One of the most impressive facts in the apostolic writings is the supreme devotion to Christ which His first heralds everywhere evince. The love of Christ has over them an all-constraining power. They are ready to go to prison or to death for the sake of His name. He is the source of their authority; He is their wisdom, their strength, their hope, their joy. James calls himself” a servant of God and of the Lord Jesus Christ,” and counts it all joy to fall into divers tests and proofs of faith that lead to the divine approval and the crown of life. Peter declares it blessed to be reproached for the name of Christ, and so to be partakers of Christ’s sufferings. John glories in the loving witness that” God gave unto us eternal life, and this life is in his Son. He that hath the Son hath the life; and he that bath not the Son of God hath not the life.” Paul cries in an exultant tone, “ I have been crucified with Christ: yet I live; and yet no longer I, but Christ liveth in me; and the life which I now live in the flesh I live in faith which is in the Son of God, who loved me, and gave himself up for me.” The Acts of the Apostles records that “with great power gave the apostles their witness of the resurrection of the Lord Jesus, and great grace was upon them all.” One obvious purpose of the Gospel of Matthew is to show that Jesus of Nazareth is the Messianic king, the son of David and son of Abraham, the hope of Israel and of the world. And apostolic heralds of this Son of God and Son of man went everywhere preaching the word. and turning the world upside down. Stephen was stoned to death; James the brother of John was killed with the sword; others were imprisoned and threatened. But they counted not their lives dear unto themselves, but took joyfully the .spoiling of their goods, and were ready to undergo any sacrifice and peril for the name of Christ. Now I deem it important, first of all to emphasize these facts. For while it is very possible for religious enthusiasts to become fanatical, and even to go bravely to a martyr’s death for a delusion which they believe to be the truth of God, the testimony and doctrine and work of the apostles are without a real parallel in history. The fall of Judaism and the beginning of the going forth of the gospel of Christ form a most conspicuous turning-point in the ages. That was the opening of a new era in the history and civilization of mankind. We insist that the first apostles, even if they were enthusiasts, were the most sane of men, the most removed from anything like fanatical delusion, and the most deliberate, rational and intelligent interpreters of God in history, that can be found in the religious annals of the world.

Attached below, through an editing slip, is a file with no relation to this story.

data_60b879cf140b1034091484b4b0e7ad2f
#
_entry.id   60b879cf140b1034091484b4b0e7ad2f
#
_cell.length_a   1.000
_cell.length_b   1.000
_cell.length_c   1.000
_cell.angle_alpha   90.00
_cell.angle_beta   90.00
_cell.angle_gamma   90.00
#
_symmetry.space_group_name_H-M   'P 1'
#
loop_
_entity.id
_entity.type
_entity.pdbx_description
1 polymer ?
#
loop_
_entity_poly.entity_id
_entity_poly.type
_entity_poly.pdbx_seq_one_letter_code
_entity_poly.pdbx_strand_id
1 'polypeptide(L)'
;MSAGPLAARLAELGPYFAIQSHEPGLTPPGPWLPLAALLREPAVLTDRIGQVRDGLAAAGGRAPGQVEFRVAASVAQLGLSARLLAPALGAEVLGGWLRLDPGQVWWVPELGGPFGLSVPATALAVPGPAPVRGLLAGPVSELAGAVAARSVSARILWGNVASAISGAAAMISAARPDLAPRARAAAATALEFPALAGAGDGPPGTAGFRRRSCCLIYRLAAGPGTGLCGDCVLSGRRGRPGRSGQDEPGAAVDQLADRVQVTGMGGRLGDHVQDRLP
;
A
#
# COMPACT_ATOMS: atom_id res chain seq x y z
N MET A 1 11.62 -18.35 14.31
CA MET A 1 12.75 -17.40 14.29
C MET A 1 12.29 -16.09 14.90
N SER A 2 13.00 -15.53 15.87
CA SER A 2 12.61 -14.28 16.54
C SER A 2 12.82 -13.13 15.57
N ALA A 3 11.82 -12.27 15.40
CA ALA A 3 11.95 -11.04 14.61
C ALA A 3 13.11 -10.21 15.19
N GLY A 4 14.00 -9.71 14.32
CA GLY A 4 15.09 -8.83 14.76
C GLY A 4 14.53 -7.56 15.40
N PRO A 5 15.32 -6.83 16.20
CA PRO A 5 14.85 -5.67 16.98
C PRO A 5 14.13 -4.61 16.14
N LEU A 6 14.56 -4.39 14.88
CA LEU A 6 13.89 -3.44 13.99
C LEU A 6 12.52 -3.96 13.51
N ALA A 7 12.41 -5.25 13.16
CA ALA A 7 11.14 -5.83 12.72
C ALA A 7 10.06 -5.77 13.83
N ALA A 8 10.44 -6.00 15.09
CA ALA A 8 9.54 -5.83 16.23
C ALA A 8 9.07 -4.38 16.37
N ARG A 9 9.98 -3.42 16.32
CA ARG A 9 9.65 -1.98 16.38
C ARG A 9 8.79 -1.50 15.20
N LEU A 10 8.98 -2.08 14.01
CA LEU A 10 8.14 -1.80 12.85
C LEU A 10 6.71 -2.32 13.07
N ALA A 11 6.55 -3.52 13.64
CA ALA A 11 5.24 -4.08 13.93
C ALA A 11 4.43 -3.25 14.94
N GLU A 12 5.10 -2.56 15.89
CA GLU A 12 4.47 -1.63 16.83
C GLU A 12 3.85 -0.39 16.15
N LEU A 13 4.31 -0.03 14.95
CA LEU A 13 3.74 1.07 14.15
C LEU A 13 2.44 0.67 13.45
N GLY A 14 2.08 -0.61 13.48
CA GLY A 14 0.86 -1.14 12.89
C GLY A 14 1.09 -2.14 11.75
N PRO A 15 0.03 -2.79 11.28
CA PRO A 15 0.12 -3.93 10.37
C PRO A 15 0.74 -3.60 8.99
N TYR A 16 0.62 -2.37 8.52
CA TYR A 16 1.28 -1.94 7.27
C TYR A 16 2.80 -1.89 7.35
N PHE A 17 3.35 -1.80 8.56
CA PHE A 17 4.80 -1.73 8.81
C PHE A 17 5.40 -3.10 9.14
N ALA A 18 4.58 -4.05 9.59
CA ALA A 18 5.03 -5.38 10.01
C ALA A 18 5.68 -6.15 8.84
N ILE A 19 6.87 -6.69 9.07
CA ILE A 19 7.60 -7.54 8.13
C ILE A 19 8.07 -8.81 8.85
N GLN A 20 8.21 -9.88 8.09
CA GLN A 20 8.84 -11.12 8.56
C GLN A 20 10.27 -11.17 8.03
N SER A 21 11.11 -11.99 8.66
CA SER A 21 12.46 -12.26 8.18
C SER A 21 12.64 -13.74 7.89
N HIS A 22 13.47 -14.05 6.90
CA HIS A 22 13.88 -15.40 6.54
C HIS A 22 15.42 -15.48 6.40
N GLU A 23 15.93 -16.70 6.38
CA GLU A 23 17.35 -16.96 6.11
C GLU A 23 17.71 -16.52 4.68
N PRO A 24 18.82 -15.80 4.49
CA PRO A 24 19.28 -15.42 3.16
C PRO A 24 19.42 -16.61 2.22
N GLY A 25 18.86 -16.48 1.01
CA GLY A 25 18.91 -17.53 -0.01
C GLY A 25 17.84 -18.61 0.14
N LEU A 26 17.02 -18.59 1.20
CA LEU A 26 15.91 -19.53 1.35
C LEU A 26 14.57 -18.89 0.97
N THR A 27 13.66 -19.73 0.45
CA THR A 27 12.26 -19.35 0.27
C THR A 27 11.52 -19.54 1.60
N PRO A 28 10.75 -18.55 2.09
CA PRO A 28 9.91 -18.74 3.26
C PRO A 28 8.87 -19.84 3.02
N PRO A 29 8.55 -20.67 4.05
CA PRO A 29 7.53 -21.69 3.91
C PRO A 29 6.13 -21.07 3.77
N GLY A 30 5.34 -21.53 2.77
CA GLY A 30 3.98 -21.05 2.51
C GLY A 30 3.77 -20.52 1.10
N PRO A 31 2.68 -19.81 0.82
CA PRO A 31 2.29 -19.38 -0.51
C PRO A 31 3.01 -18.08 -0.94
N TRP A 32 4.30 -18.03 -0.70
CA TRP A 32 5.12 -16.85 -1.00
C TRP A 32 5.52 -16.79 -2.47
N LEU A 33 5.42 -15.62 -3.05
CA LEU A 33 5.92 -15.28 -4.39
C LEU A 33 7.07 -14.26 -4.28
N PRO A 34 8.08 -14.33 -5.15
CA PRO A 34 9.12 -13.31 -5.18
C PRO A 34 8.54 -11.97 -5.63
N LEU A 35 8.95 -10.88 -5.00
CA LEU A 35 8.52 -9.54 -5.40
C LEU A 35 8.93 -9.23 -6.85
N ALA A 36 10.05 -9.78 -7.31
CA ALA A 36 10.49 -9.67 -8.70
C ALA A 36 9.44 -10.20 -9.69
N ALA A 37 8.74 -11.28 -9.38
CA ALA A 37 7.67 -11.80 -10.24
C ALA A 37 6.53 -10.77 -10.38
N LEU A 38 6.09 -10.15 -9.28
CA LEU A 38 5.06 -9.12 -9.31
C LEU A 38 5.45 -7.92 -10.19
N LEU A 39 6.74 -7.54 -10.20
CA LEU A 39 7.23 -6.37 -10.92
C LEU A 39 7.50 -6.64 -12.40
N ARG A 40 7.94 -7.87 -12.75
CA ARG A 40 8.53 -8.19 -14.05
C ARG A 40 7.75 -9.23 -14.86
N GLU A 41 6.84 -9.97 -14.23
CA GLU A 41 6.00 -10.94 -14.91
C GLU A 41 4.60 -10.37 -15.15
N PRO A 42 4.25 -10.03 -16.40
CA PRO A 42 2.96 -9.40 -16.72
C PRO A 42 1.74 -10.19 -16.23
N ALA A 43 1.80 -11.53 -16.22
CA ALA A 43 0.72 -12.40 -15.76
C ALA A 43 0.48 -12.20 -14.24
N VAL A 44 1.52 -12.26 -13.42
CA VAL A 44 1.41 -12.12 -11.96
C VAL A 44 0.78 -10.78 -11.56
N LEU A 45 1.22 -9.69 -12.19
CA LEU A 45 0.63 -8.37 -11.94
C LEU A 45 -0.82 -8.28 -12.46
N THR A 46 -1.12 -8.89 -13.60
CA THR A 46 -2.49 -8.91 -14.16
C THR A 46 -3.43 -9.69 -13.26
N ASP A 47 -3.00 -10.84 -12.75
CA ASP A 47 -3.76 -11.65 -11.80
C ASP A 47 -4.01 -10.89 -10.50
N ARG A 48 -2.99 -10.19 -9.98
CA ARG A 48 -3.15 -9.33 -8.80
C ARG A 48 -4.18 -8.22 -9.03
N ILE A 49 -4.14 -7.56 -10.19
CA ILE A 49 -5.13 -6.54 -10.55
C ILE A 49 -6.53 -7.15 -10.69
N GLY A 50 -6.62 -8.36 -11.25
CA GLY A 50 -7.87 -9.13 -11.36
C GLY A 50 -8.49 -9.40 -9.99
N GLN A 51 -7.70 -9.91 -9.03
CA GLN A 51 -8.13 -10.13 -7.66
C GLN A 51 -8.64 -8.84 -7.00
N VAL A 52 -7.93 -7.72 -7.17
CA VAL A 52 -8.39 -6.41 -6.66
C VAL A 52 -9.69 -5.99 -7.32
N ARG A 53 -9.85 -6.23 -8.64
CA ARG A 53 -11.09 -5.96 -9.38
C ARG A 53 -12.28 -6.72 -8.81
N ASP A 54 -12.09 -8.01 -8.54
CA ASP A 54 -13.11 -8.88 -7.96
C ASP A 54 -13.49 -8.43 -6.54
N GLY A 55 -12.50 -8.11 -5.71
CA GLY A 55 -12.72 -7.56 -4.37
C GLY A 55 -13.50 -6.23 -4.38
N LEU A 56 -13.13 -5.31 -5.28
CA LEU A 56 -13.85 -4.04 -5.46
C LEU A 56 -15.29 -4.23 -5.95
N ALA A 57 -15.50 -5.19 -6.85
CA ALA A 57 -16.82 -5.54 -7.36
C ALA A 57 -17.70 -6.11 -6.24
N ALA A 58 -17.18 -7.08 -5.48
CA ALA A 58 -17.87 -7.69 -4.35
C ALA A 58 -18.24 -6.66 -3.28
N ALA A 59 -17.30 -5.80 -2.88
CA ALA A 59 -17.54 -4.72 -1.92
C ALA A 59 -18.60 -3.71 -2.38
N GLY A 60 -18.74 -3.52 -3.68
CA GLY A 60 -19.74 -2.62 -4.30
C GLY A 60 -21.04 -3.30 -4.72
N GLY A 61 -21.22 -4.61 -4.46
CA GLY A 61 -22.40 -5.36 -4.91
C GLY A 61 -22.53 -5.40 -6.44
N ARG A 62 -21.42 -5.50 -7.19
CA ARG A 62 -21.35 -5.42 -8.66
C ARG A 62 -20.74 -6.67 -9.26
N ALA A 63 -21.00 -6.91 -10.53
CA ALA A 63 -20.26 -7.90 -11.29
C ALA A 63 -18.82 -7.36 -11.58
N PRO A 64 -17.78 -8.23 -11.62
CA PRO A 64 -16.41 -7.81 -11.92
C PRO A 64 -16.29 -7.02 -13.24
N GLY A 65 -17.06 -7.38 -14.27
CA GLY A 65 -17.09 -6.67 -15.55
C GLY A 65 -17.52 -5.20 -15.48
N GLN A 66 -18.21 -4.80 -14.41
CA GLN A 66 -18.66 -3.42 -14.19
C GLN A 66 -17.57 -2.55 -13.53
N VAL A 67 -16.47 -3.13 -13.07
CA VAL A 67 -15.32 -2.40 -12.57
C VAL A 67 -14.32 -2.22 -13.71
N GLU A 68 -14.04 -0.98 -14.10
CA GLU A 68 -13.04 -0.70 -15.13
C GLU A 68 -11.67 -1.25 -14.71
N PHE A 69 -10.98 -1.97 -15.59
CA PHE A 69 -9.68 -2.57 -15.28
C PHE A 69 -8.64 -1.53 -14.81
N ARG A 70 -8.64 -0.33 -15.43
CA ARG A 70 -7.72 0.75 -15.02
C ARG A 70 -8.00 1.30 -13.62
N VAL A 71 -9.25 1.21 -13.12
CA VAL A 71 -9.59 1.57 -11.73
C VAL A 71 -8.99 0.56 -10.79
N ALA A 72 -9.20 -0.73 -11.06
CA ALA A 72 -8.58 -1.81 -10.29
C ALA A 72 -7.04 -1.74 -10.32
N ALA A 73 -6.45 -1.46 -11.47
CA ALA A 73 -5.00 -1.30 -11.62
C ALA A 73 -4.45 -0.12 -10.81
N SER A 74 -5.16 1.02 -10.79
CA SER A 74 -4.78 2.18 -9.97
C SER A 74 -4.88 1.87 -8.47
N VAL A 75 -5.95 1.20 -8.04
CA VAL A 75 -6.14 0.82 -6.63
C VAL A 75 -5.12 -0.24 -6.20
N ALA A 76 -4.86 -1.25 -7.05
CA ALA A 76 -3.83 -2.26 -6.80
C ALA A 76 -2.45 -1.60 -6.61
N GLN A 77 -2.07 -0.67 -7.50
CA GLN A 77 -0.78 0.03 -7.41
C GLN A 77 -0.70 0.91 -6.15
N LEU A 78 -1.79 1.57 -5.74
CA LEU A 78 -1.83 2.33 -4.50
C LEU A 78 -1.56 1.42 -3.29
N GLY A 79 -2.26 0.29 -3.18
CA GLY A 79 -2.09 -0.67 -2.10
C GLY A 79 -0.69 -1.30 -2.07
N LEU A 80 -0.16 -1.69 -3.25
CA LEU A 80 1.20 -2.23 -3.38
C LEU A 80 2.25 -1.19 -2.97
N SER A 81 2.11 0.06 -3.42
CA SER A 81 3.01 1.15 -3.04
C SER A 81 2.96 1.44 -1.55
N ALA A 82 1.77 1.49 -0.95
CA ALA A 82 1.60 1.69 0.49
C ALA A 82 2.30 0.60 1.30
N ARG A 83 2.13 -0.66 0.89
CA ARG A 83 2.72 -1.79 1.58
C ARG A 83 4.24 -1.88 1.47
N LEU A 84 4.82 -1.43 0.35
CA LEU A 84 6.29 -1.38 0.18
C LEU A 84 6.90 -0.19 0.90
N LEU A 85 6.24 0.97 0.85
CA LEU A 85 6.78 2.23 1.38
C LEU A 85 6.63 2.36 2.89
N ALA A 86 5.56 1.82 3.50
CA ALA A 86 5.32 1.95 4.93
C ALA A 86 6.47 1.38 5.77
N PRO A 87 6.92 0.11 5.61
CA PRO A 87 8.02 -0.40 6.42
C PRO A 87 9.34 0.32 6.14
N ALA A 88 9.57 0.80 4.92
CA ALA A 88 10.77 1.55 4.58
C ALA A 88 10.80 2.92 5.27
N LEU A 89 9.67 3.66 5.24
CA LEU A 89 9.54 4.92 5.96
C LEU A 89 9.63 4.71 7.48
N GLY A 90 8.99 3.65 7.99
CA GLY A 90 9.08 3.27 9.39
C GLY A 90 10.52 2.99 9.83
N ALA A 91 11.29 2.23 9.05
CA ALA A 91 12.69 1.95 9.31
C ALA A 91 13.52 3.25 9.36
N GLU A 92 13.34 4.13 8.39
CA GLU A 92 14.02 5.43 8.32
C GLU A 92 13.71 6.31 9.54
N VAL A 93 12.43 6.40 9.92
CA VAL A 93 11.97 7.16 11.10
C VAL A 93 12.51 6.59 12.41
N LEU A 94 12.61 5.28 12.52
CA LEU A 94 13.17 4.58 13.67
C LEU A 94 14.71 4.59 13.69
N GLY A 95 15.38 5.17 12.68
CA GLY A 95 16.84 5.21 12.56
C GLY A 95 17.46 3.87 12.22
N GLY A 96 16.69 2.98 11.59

In the next place we aver that the Christ of the apostles is a character so perfect that it is impossible to believe their interpretation of Him is a product of their own imagination. The various theories which have been devised in modern times to explain away the miraculous element in the gospel narratives have not succeeded in satisfying the common sense of Christendom. I venture to say that the ingenious naturalistic explanations of Jesus’ miracles by Paulus, the mythical hypothesis of Strauss, and the several modifications of these theories by other writers have never really satisfied the honest critical judgment of any large number of thoughtful minds. Whatever theory of the miracles one may adopt, there stands the peerless Christ of the apostles forever greater than His miracles. His commanding personality, as mirrored in the gospels, is inexplicable on any naturalistic principles. Let us look a moment at a few of the most striking facts which the apostles affirm of Jesus Christ: